So-called yo-yo dieting may increase a woman’s risk of insomnia, sleep apnea and other sleep problems, a new study suggests.
Yo-yo dieting — formally called weight cycling — is defined as losing and regaining 10 pounds or more when not pregnant.
The study included more than 500 women in every stage of adult life, including childbearing, premenopausal, menopausal and postmenopausal. About 60% of the women identified as part of a racial/ethnic minority. Nearly three-quarters (72%) of the women reported one or more episodes of weight cycling.
The women were assessed initially and again one year later for associations between weight cycling and sleep problems. At both points, women with a history of weight cycling were more likely to experience sleep problems, according to the study published recently in the The Journal of Cardiovascular Nursing.
“History of weight cycling was prospectively associated with several measures of poor sleep, including short sleep duration, worse sleep quality, greater insomnia, greater sleep disturbances, and greater daytime dysfunction among diverse U.S. women across various life stages,” said study author Brooke Aggarwal, from Columbia University’s College of Physicians and Surgeons, and colleagues.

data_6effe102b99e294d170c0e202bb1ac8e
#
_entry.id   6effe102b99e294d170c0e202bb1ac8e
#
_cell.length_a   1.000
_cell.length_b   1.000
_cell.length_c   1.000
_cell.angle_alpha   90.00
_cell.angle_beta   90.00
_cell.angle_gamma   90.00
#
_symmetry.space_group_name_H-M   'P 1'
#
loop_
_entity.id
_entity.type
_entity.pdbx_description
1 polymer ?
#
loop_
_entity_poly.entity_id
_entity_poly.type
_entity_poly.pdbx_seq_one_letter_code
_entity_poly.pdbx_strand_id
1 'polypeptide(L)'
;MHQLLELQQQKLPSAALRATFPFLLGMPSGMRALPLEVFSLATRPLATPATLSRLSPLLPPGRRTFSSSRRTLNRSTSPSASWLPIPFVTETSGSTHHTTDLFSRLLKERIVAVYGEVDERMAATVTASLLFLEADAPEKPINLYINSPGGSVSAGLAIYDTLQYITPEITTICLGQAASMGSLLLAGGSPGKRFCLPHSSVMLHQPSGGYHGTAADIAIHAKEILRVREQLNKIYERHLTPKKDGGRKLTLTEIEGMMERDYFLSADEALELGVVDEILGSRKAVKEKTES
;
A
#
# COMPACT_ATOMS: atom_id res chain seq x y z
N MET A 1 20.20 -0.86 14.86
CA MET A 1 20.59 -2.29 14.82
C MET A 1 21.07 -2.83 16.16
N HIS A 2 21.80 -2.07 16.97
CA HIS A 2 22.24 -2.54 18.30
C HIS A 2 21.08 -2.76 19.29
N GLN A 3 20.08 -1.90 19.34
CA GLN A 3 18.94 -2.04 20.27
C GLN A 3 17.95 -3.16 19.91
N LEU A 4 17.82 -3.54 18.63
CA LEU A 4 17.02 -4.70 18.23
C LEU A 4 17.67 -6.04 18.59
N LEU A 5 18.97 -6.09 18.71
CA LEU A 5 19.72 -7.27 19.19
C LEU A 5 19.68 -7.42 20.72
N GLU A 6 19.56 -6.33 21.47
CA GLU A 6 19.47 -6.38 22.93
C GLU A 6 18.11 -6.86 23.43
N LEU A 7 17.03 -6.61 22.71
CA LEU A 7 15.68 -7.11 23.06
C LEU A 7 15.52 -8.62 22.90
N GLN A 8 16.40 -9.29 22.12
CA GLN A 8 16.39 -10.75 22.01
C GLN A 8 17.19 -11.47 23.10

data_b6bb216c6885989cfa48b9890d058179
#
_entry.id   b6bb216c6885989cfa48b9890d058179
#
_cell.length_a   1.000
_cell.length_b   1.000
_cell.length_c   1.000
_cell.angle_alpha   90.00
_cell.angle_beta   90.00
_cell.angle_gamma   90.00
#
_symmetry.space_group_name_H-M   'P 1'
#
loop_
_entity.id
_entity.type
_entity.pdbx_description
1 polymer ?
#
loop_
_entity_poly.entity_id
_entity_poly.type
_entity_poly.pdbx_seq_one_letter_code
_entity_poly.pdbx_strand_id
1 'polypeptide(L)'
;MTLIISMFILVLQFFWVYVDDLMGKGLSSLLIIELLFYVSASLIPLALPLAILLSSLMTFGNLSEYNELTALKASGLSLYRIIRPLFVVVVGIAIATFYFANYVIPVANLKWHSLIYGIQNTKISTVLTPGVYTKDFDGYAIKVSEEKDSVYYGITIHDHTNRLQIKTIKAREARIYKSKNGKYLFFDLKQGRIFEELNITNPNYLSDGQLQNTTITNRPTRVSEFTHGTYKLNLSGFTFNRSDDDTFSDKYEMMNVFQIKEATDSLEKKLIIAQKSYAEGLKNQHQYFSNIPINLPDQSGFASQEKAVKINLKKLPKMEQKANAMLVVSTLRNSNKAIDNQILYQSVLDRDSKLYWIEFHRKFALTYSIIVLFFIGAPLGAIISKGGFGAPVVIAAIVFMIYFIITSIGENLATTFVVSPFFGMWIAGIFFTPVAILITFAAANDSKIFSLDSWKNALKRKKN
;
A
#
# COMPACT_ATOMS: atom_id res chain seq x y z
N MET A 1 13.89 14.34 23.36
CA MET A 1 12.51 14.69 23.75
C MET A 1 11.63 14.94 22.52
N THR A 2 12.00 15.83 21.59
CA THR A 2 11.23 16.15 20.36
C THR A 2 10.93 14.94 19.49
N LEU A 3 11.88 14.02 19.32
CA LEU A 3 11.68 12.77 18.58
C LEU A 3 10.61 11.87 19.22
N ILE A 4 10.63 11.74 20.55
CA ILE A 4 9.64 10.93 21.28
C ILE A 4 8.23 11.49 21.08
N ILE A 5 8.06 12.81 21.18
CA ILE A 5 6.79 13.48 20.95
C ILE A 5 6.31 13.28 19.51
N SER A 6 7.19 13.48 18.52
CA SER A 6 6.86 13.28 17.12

The researchers also found that women with episodes of weight cycling were also five times more likely to score in the high-risk range for developing obstructive sleep apnea, which is a significant risk factor for heart disease, stroke and other serious health problems.
Being overweight or obese is a known risk factor for sleep problems. In previous research, Aggarwal and her colleagues found that women with a history of weight cycling had an increased risk of poor heart health.
The findings suggest that maintaining a stable body weight over time might promote better sleep, the authors concluded.
“Future research can potentially inform more targeted weight-maintenance interventions for sleep health and cardiovascular health promotion,” they said in a journal news release.
The researchers highlighted the need for further studies to determine how body weight changes throughout a person’s life may affect sleep, in men as well as women and across racial/ethnic groups.
They also said that asking women about their history of weight cycling might help health care providers assess their patients’ risk for sleep problems.
The U.S. Centers for Disease Control and Prevention offers advice on healthy weight loss.
SOURCE: The Journal of Cardiovascular Nursing, news release, May 20, 2021